A “brave” woman was arrested by Russian cops for “blasting audio recordings recounting details about Russian atrocities in Ukraine” in a video shared on social media. The video shows a Russian police officer climbing up the balcony of the woman who was recording the mishappenings.
Julia Davis, a columnist at The Daily Beast wrote: “A brave woman in St. Petersburg was blasting audio recordings recounting details about Russian atrocities in Ukraine, surpassing even the German Nazis in WWII in their cruelty.
“The cops climbed her balcony and arrested her. She was fined 50,000 rubles.”
Amid a mounting number of reports and testimonies pointing to possible war crimes in Ukraine, particularly in areas controlled until recently by Russian forces, UN High Commissioner for Human Rights Michelle Bachelet said that the pattern of abuses continued to be caused “by the use of explosive weapons with wide area effects in populated areas, such as shelling from heavy artillery, including multiple launch rocket systems, and missile and air strikes”.
Russian forces were likely responsible for most casualties, but so too Ukrainian troops – albeit to a far lesser extent – the UN rights chief said, in a video message.
Highlighting the latest harrowing findings of UN investigators in the Kyiv and Cherniviv regions, Ms Bachelet told the forum that 1,000 civilian bodies had been found in the Kyiv region alone.
Some had been killed in hostilities, but others appeared to have been summarily executed.
Ms Bachelet said: “These killings of civilians often appeared to be intentional, carried out by snipers and soldiers. Civilians were killed when crossing the road or leaving their shelters to seek food and water.
“Others were killed as they fled in their vehicles.”
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She added: “In the village of Katiuzhanka, Kyiv region, a young couple, their 14-year-old daughter and a grandfather were shot by Russian soldiers while trying to drive to their house.
“The parents were killed, while the child received two gunshot wounds.”
Still others died because of stress to their health caused by hostilities and the lack of medical aid, the High Commissioner continued, describing how people had been forced to spend weeks in basements because they were threatened by Russian soldiers “with abuse or death” if they tried to leave.
Following Ms Bachelet’s remarks and noting that “the Russian Federation is not in the room”, Federico Villegas, President of the Human Rights Council gave the floor to Emine Dzheppar, First Deputy Minister of Foreign Affairs of Ukraine.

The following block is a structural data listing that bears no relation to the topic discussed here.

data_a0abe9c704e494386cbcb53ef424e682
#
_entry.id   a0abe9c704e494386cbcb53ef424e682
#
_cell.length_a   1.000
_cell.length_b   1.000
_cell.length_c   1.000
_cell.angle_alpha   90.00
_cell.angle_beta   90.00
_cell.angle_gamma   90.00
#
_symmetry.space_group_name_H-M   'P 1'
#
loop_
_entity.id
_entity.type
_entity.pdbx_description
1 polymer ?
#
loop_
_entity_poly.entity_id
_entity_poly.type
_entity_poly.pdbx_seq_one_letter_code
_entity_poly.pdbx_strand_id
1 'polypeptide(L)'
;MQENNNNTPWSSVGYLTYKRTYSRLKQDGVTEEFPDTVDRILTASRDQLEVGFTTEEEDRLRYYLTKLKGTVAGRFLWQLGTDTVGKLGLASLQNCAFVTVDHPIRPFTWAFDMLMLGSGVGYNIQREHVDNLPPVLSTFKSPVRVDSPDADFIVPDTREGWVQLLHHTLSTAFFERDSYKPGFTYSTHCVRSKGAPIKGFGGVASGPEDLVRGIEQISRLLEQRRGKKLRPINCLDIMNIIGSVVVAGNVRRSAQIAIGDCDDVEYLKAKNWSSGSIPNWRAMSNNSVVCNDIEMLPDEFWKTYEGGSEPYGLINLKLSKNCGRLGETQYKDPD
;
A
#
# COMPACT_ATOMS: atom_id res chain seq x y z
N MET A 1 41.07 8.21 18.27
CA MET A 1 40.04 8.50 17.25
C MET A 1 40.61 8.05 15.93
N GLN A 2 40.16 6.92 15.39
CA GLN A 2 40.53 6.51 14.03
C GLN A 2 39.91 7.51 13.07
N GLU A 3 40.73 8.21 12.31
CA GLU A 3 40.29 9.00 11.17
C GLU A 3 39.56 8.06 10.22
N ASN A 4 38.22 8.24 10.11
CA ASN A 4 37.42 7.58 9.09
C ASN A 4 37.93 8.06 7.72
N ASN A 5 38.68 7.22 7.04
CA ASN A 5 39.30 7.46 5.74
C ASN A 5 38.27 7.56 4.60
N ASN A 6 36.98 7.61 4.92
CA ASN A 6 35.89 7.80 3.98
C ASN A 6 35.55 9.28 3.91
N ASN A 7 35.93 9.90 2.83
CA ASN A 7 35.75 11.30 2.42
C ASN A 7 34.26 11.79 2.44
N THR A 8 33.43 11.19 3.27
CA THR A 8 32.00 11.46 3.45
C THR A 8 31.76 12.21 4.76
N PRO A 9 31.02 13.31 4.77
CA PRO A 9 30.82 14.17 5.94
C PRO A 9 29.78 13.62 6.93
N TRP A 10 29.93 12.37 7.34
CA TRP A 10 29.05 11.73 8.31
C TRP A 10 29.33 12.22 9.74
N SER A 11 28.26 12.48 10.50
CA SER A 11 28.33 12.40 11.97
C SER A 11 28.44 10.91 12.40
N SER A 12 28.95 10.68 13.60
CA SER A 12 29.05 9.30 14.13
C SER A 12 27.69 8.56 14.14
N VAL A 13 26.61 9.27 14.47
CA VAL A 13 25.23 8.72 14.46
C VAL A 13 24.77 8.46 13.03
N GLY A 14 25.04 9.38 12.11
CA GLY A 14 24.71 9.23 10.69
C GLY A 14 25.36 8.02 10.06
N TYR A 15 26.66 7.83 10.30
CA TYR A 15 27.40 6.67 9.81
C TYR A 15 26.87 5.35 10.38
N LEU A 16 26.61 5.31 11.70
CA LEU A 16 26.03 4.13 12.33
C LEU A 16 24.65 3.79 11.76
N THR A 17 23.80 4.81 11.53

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Since the beginning of the Ukraine war, UN-appointed independent rights experts known as Special Procedures have highlighted deep concerns over violations of international humanitarian and international human rights law, including the UN Charter.
These include an alert over the apparent ill-treatment of some of the hundreds of thousands of migrant workers and foreign nationals in Ukraine.
Chair of the Coordination Committee of Special Procedures, Victor Madrigal-Borloz said: “Colleagues had also noted with serious concern reports of people of African descent and racial and ethnic minorities being subjected to discriminatory treatment as they flee Ukraine.”
He insisted: “The lives of all people of Ukraine are in danger, including ethnic, national, linguistic and religious minorities.”
Ukraine’s top prosecutor disclosed plans on Wednesday for the first war crimes trial of a captured Russian soldier, as fighting raged in the east and south and the Kremlin entertained the possibility of annexing a corner of the country it seized early in the invasion.
Prosecutor General Iryna Venediktova said her office charged Sgt. Vadin Shyshimarin, 21, in the killing of an unarmed 62-year-old civilian who was gunned down while riding a bicycle in February, four days into the war.
In his Wednesday night video address, Ukrainian President Volodymyr Zelensky thanked the U.S. for a new $40 billion (£33 billion) US aid package, part of which, he said, would go toward investigating war crimes by Russia.
He voiced confidence that Ukraine will “fully liberate our land and our people”.
Many of the alleged atrocities came to light last month after Moscow’s forces aborted their bid to capture Kyiv and withdrew from around the capital, exposing mass graves and streets and yards strewn with bodies in towns such as Bucha.
Residents told of killings, burnings, rape, torture and dismemberment.